4. Yes to all of it. This was all so beautiful and true. “I'm not required to pump out the most human lives from my body in a set amount of time.” Amen. Doing so would be treating children as a commodity and is opposed to a true openness to life. We must treat each child we are given as the unearned undeserved gift that they are to us and the world.


  5. Thank you for saying this Molly. It's perfect and so true. One of the things I'm most afraid of when it comes to my fertility is that I may not be able to have the big catholic family and I'm afraid of being judged. That my church, family and friends will assume my small family is not the best one or that it is less worthy than the big ones.
    Thank you for this!


  6. PART 1 (couldn't post my whole comment in one box 🙂 )
    Saying this: “A good Catholic family can prayerfully discern to have a small family, even an only child.” is very different from saying this: “It's just that a small family or only children should not be an automatic sign to Catholic families that there is something wrong or that someone is behaving in a way contrary to God's plan for them.”

    God does not will for people to limit their family size on purpose unless there is a serious reason for it. The fact that a family might lose babies to miscarriages is a physical evil and only has to do with God's permissive will. He might bring good out of that sadness, but he does not take those babies away on purpose.

    Catholics used to be known for their large family sizes but not anymore. It's the Muslims and the Mormons that have claimed that title. It seems a reasonable assumption that the contraceptive culture has seeped into Catholics so that for many Catholics, birth control is ok, and for those Catholics striving to do the right thing, NFP is touted as the alternative by the mainstream Church.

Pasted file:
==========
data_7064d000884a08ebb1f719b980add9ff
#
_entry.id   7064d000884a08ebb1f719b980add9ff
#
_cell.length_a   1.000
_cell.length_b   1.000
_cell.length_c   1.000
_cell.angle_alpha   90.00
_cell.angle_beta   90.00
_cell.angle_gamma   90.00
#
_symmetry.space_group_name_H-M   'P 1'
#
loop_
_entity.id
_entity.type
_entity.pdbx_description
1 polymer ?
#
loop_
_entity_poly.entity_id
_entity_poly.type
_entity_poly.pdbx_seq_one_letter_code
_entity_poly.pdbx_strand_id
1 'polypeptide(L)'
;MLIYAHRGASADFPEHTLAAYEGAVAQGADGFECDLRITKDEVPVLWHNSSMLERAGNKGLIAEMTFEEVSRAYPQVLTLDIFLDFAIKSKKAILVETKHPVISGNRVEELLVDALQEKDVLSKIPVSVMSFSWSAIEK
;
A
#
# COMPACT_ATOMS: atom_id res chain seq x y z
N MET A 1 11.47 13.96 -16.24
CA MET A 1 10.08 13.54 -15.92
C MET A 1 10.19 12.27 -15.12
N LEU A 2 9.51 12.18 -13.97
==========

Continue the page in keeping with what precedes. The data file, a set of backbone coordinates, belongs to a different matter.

I'm not anti NFP. It's just that NFP is supposed to be the exception, not the rule.

    You obviously aren't discerning to have an only child. You have suffered many miscarriages that cause a pain I can't even imagine. God isn't saying a big family isn't for you. It isn't some message from Him saying you were meant to have a small family.

    Unfortunately, because of Adam's fall, we have physical evils (illnesses to the body). And because God allows the world to progress in a natural manner, he permits these things to happen. He can however bring good from these evils. Such as your increased compassion for women experiencing these trials.

    Or if you had the opportunity to baptize the miscarried babies, they are assured of Heaven and are now Saints working towards your family's salvation.

    But it doesn't mean God desires small families. He thirsts for souls. He wants more souls with Him in Heaven.


  7. PART II
    It's not about pumping out children. It's about taking things as they come. Trusting that God will provide (of course doing our part as well) and that He wants souls.

    My husband comes from a family of 9 kids. They were poor growing up and there were a lot of times that they didn't know how they would get through financially. Many looked down on his family as being “irresponsible” for having that many children without having “plenty” of money. But they trusted in God, said the daily Rosary, and all of those kids have kept the Faith and are some of the most intelligent human beings I know.